- Associated Press - Friday, February 13, 2015

TOPEKA, Kan. (AP) - Seventh-grade math students at Washburn Rural Middle School reported early to the school lunchroom in late January. They weren’t there to eat the noon-day meal but to sample four entrees prepared by the school’s cooks from recipes they had created for inclusion on the menus drawn up by Auburn-Washburn Unified School District 437’s food service staff.

As part of a weeklong math enrichment project assigned by teacher Cindy Jones, the 48 students were divided into teams and asked to come up with an entree that met the required nutritional guidelines and cost constraints of the school food service program according to The Topeka Capital-Journal (https://bit.ly/1zjqSZQ ).

They had to figure out the cost of each meal per pupil and the overall cost, as well as the number of calories, grams of fat and milligrams of sodium in the dish. They also converted the amount of ingredients in their recipes to feed the school’s 600 students.

“The math was crazy,” Jones said of the calculations done by the students. “We were studying a unit on scaling and comparing proportions, and we thought about making it real-world and we wanted them to use a recipe they cared about.”

Sitting before the students were two variations of chili and two variations of nachos based on their recipes. The students were to sample the dishes as part of a final review and then vote for the best-tasting entree in each category.

Sofie Conard and Jordyn Seamans, both 12, were eager to see how their team’s Black Bean Chili with Fries turned out.

“We wanted to think of something with beef, beans and veggies,” Sofie said. “We thought about soup, and then we got the chili idea.”

“We got the recipe off a cooking website,” Jordyn said. “We had to change some ingredients because they were too expensive or wouldn’t fit the calories.”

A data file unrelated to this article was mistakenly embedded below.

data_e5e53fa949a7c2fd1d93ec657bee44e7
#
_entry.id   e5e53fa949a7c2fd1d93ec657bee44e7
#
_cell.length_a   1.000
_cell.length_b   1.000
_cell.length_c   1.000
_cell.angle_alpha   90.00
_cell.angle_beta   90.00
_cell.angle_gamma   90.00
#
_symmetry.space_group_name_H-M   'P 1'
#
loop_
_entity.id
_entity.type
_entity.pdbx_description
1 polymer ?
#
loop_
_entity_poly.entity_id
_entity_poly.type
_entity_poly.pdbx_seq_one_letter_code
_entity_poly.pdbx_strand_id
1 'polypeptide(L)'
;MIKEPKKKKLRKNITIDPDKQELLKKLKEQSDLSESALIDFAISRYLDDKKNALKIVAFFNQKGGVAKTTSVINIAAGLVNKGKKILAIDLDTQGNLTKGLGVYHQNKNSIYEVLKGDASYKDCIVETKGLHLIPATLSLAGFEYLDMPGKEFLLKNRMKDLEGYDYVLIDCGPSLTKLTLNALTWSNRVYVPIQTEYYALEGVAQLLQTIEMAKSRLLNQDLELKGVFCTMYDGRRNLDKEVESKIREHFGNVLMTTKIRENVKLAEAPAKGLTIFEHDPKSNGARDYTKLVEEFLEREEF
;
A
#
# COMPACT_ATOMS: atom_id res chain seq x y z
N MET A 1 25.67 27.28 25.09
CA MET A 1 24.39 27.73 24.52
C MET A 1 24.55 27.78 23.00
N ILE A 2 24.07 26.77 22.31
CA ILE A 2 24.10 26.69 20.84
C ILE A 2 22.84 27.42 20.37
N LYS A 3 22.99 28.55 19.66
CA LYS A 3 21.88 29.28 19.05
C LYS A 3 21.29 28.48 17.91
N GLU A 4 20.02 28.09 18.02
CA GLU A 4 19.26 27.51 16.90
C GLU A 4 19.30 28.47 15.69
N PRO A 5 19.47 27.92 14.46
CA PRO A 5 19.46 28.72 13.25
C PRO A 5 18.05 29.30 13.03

Kitchen manager Trudi Brogan said the students’ original recipe called for curly fries. However, by substituting stick-like fries, they were able to save 10 cents per serving.

“Fifty to 75 cents per entree is what we shoot for,” she said.

In some cases, the students’ recipes had to be altered because the school couldn’t purchase some of the ingredients from its bulk supplier.

Sofie and Jordyn gave their entree a thumbs-up.

“We thought about fries on the side, but they put the chili on top of the fries,” Sofie said.

“It was good. I liked it with the fries,” Jordyn said.

Lakhota Conklin, 13, Tori Carter, 12, and Rashan Ross, 13, were part of the team that submitted a recipe for chicken nachos. The school cooks prepared a seasoned shredded chicken with cheese sauce and a variation that was more like a chicken-cheese dip with tortilla chips.

“We had a quesadilla at first, but they already had that (on the school menu),” Tori said, explaining why they chose nachos.

The seventh-graders were divided on which dish they liked the best: Tori and Rashan liked the shredded chicken, while Lakhota voted for the dip.

At a later date, the students will return to the lunchroom to sample variations of a sweet-and-sour chicken recipe and a bierocks recipe that features a whole wheat roll with ground beef and cabbage that is served with barbecue sauce on the side.

The bierocks recipe was proposed by 13-year-old Rachel Meyer, who said her stepfather likes to make bierocks at home. Her team agreed to go along with the recipe even though some of them had never eaten bierocks.

Rachel said her step-father and mother will be able to eat the dish once it is placed on the district’s menu rotation. Her step-father, Marc Sonderegger, is principal at Wanamaker Elementary School, and her mother, Katie Sonderegger, is a fifth-grade teacher at Indian Hills Elementary.

“They’ll be excited because it was their recipe,” she said.

As part of the enrichment project, Jones said, the students also toured the school kitchen to see the equipment and learn more about the preparation of their meals.

“They gained a real respect for what goes into it,” she said.

Rich Jones, assistant director of operations, said the food service personnel were as excited as the students about the project because they were learning about what types of foods the students prefer.

“They want the kids to eat their lunches,” he said. “Our district is big on customer service, and here our kids are the customers.”

___

Information from: The Topeka (Kan.) Capital-Journal, https://www.cjonline.com


Copyright © 2018 The Washington Times, LLC.

The Washington Times Comment Policy

The Washington Times welcomes your comments on Spot.im, our third-party provider. Please read our Comment Policy before commenting.

 

Click to Read More and View Comments

Click to Hide